‘Mr. Alfred Bryan (from a photo by the London
Stereoscopic Company)’, in Forbes 53.

‘Alfred Bryan’ (1852-1899) was the pen-name of Charles William Grineau, a prolific cartoonist of the late nineteenth century. Across a thirty-year career, Bryan was best-known for his caricatures for the theatrical weekly Entr'acte and Footlight Favourites, more serious illustrations for the Illustrated Sporting and Dramatic News, and political cartoons for the conservative satirical weeklies Judy and Moonshine.

Beginning work at a young age (17 years old) – and with no specific training - Bryan’s first cartoons appeared in the satirical weekly The Hornsey Hornet (later known as just The Hornet); also contributing cartoons to the gossip columns of the London Figaro (1871-1897). His Christmas-themed illustrations appeared in The World from 1878 until his death, and he drew serious illustrations as well as caricatures for the Illustrated Sporting and Dramatic News.

Left to right: (a) The playwright Edward Litt Laman Blanchard (1820-89) in c. 1883 (Scott and Howard, facing p. 546). (b) Dan Leno, depicted on the front cover of his Dan Leno, Hys Booke. (c) Pen and ink drawing of Lord Salisbury, © National Portrait Gallery, London. [Click on the images to enlarge them, and for more details about them.]

Bryan was particularly adept at caricaturing celebrities of the day, but also sketch portraits of the likes of Jenny Lind and Lord Salisbury (several of which are in the National Portrait Gallery). He was described by Walter Sickert as ‘the most brilliant, the most prodigal, and the least advertised’ draughtsman (1897), who also hailed his cartoons and drawings as ‘unfaltering in their mastery of line, their perfect style, their elegance and wit’ (1896). Sickert judged Bryan a better caricaturist than Francis Carruthers Gould, and believed his work was the equal of that of Honore Daumier. More than acceptable to a Conservative such as Sickert, Bryan’s cartoons did prompt some criticism, including from Gladstone himself, who once held up a Bryan caricature of John Bright at a political meeting to illustrate the sorry state of public opinion and debate.

Above: A typical rendering of Bryan’s ‘AB’ monogram.

Having worked on Judy during Charles H. Ross’ time as editor, and illustrated a number of Ross’s publications (including ‘Stage Whispers,’ and ‘Shouts Without’, 1881), Bryan was chosen to succeed John Proctor as chief cartoonist of the other conservative comic weekly, Moonshine, in 1889. As well as the classic Victorian ‘big cut’, Bryan also contributed a series of ‘Days with Celebrities’, showing the great and the good engaged in all sorts of amusing daily activities. Remarkably, he continued his work on other papers (Judy included, but also the new Ally Sloper’s Half Holiday), becoming one of the most prolific cartoonists and comic artists of his day.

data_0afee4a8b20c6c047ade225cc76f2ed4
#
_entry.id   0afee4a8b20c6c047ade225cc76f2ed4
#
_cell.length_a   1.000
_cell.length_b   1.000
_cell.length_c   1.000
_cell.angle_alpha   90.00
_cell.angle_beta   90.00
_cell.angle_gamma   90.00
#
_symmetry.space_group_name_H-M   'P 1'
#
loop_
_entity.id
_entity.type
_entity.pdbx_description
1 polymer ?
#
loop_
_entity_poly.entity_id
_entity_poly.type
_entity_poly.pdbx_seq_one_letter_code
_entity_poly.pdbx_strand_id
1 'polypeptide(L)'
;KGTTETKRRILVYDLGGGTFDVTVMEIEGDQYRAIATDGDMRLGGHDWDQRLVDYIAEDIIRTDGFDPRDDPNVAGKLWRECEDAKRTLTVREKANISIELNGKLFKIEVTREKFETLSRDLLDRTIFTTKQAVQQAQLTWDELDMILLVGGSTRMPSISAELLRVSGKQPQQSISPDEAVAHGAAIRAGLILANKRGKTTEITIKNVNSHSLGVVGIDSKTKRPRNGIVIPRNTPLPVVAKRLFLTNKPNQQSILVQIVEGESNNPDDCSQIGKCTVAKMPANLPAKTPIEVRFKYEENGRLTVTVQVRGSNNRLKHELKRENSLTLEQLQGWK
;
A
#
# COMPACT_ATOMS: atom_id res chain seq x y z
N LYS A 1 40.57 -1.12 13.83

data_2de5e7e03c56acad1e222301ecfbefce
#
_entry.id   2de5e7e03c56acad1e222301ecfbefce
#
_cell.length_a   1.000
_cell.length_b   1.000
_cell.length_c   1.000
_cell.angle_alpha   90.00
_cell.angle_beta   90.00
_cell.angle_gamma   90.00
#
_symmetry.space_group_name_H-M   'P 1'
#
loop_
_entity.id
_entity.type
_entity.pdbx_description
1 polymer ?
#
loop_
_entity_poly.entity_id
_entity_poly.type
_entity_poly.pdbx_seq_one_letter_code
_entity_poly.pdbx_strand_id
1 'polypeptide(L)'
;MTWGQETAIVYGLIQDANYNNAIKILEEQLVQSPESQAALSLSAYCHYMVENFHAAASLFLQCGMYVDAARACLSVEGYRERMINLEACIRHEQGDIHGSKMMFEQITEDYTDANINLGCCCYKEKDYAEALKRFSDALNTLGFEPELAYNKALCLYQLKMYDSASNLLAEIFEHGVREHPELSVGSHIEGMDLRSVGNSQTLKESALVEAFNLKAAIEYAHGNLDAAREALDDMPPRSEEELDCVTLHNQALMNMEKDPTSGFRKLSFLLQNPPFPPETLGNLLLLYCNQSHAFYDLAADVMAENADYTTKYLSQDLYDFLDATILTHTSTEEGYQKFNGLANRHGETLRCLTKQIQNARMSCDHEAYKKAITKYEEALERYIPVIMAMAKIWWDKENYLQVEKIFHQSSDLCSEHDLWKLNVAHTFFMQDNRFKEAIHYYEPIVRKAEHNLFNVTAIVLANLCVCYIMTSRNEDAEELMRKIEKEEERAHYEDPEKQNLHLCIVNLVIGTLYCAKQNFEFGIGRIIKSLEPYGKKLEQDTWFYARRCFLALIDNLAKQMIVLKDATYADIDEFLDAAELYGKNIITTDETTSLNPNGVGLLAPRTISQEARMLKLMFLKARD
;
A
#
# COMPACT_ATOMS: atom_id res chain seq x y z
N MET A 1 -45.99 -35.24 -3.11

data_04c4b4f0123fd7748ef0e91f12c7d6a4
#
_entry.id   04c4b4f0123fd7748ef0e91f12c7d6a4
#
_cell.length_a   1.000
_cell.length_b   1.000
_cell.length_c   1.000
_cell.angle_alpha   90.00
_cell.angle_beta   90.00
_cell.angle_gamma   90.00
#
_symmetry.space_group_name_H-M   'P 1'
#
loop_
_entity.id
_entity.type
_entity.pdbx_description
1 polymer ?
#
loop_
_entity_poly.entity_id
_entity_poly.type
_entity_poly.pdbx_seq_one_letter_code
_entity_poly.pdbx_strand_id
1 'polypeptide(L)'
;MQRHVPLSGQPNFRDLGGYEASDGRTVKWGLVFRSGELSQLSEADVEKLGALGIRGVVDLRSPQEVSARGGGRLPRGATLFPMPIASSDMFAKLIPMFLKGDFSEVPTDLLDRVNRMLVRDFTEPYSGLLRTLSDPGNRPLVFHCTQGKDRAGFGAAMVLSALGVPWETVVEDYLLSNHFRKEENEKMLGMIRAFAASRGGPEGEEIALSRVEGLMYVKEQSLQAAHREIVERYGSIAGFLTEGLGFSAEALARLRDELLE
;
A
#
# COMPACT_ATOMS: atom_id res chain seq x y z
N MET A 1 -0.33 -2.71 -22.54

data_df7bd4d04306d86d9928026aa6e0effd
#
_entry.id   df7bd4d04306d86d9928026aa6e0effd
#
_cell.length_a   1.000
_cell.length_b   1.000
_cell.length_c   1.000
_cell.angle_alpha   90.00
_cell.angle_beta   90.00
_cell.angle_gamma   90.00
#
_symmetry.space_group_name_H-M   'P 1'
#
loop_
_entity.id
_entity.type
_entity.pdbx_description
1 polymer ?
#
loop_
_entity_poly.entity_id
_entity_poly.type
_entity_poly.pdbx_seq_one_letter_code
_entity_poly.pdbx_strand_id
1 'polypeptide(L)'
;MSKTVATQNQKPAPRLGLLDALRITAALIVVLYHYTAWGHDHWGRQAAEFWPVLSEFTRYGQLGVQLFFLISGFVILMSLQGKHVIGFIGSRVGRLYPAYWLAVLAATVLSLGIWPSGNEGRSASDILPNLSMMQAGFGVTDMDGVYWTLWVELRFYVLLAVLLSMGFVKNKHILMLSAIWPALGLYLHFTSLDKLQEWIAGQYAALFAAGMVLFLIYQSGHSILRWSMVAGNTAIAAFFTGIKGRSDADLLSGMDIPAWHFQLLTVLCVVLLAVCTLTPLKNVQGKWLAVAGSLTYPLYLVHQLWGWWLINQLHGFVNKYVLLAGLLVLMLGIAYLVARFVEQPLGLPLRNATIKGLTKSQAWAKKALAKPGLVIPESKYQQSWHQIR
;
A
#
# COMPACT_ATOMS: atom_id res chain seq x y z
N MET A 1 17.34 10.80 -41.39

Bryan also taught the craft to a number of notable students, including Thomas Downey (who succeeded him at Judy in 1898), Horace Morehen, and J. A. Shepherd (both of whom worked on Moonshine).

Bryan died quite suddenly in 1899, leaving Moonshine without a cartoonist (a position filled briefly again by Proctor). Bryan was survived by his son, Charles William Grineau (1883-1957) who was an artist specialising in depictions of automobiles (and who signed himself ‘Bryan de Grineau’ or ‘John Bryan’).

Just prior to Bryan’s death, Max Beerbohm penned a tribute to his friend, claiming that ‘there is more talent in his little finger than in half the emblazoned hierarchy of “pen-and-ink draughtmen,” on whose potterings and peddlings we all lavish so much admiration’. Beerbohm probably had in mind Sir John Tenniel, as the only rivals to Bryan he mentioned were Phil May and Leonard Raven-Hill. Aside from them, ‘there is no one, engaged in pen-and-ink work of a popular kind, who can be compared with him, merely in point of technical mastery’.


Adcock, John. ‘A Chat with Alfred Bryan.’ Yesterday’s Papers, February 6, 2009, at: http://john-adcock.blogspot.com/2009/02/chat-with-alfred-bryan.html.

Beerbohm, Max. ‘A.B.’ (1899), in More, London: William Heinemann, 1922.143-149.

Forbes, Frank. ‘Our Leading Cartoonists I. - A Chat with Mr. Alfred Bryan’, The Temple Magazine, v3, 1898: 53-57.

Scully, Richard. Eminent Victorian Cartoonists – Volume II: The Rivals of ‘Mr Punch’. London: Political Cartoon Society, 2018.

Sickert, Walter. ‘The Art of Caricature.’ The Speaker, October 31, 1896, in Walter Sickert, The Complete Writings on Art. Ed. Anna Gruetzner Robins, Oxford: Oxford University Press, 2003. 105-07.

Sickert, Walter. ‘Pictures of Actors.’ The Speaker, May 29, 1897, in Walter Sickert, The Complete Writings on Art, ed. Anna Gruetzner Robins. Oxford: Oxford University Press, 2003. 172-174.

Thorpe, James. English Illustration – the Nineties. London: Faber and Faber, 1935.

Created 29 January 2022